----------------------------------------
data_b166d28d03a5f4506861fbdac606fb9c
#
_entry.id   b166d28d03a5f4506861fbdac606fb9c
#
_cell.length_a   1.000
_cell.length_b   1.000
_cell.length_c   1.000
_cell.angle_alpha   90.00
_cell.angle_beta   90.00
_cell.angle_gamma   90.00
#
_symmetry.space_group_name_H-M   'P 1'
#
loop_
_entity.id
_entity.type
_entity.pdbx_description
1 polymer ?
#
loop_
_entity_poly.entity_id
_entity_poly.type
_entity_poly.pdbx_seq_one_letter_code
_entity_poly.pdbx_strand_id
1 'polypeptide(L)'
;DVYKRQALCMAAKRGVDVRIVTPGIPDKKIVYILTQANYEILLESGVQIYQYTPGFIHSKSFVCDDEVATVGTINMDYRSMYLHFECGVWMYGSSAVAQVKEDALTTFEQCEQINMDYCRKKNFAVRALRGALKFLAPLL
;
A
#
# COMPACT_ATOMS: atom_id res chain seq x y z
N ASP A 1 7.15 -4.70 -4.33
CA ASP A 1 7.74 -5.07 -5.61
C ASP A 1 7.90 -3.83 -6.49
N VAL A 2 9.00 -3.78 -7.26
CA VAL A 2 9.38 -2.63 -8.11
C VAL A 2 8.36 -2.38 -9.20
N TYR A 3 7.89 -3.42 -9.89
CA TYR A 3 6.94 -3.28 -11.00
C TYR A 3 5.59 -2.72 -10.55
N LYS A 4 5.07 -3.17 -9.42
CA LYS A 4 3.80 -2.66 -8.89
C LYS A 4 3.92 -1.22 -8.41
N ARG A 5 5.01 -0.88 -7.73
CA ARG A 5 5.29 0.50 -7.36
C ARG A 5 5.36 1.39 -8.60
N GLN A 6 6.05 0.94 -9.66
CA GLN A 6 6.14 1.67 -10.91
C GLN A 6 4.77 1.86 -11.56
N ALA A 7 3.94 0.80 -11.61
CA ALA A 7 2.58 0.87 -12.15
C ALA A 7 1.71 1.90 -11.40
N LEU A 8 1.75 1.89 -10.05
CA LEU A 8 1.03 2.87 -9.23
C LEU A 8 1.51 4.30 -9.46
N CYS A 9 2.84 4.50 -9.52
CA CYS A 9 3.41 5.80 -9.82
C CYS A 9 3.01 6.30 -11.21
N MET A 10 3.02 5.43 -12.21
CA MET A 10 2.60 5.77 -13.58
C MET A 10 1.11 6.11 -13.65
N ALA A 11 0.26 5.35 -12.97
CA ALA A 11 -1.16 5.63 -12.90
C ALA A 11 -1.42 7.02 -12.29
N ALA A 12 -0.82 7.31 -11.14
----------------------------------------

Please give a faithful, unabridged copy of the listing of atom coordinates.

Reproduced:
data_b166d28d03a5f4506861fbdac606fb9c
#
_entry.id   b166d28d03a5f4506861fbdac606fb9c
#
_cell.length_a   1.000
_cell.length_b   1.000
_cell.length_c   1.000
_cell.angle_alpha   90.00
_cell.angle_beta   90.00
_cell.angle_gamma   90.00
#
_symmetry.space_group_name_H-M   'P 1'
#
loop_
_entity.id
_entity.type
_entity.pdbx_description
1 polymer ?
#
loop_
_entity_poly.entity_id
_entity_poly.type
_entity_poly.pdbx_seq_one_letter_code
_entity_poly.pdbx_strand_id
1 'polypeptide(L)'
;DVYKRQALCMAAKRGVDVRIVTPGIPDKKIVYILTQANYEILLESGVQIYQYTPGFIHSKSFVCDDEVATVGTINMDYRSMYLHFECGVWMYGSSAVAQVKEDALTTFEQCEQINMDYCRKKNFAVRALRGALKFLAPLL
;
A
#
# COMPACT_ATOMS: atom_id res chain seq x y z
N ASP A 1 7.15 -4.70 -4.33
CA ASP A 1 7.74 -5.07 -5.61
C ASP A 1 7.90 -3.83 -6.49
N VAL A 2 9.00 -3.78 -7.26
CA VAL A 2 9.38 -2.63 -8.11
C VAL A 2 8.36 -2.38 -9.20
N TYR A 3 7.89 -3.42 -9.89
CA TYR A 3 6.94 -3.28 -11.00
C TYR A 3 5.59 -2.72 -10.55
N LYS A 4 5.07 -3.17 -9.42
CA LYS A 4 3.80 -2.66 -8.89
C LYS A 4 3.92 -1.22 -8.41
N ARG A 5 5.01 -0.88 -7.73
CA ARG A 5 5.29 0.50 -7.36
C ARG A 5 5.36 1.39 -8.60
N GLN A 6 6.05 0.94 -9.66
CA GLN A 6 6.14 1.67 -10.91
C GLN A 6 4.77 1.86 -11.56
N ALA A 7 3.94 0.80 -11.61
CA ALA A 7 2.58 0.87 -12.15
C ALA A 7 1.71 1.90 -11.40
N LEU A 8 1.75 1.89 -10.05
CA LEU A 8 1.03 2.87 -9.23
C LEU A 8 1.51 4.30 -9.46
N CYS A 9 2.84 4.50 -9.52
CA CYS A 9 3.41 5.80 -9.82
C CYS A 9 3.01 6.30 -11.21
N MET A 10 3.02 5.43 -12.21
CA MET A 10 2.60 5.77 -13.58
C MET A 10 1.11 6.11 -13.65
N ALA A 11 0.26 5.35 -12.97
CA ALA A 11 -1.16 5.63 -12.90
C ALA A 11 -1.42 7.02 -12.29
N ALA A 12 -0.82 7.31 -11.14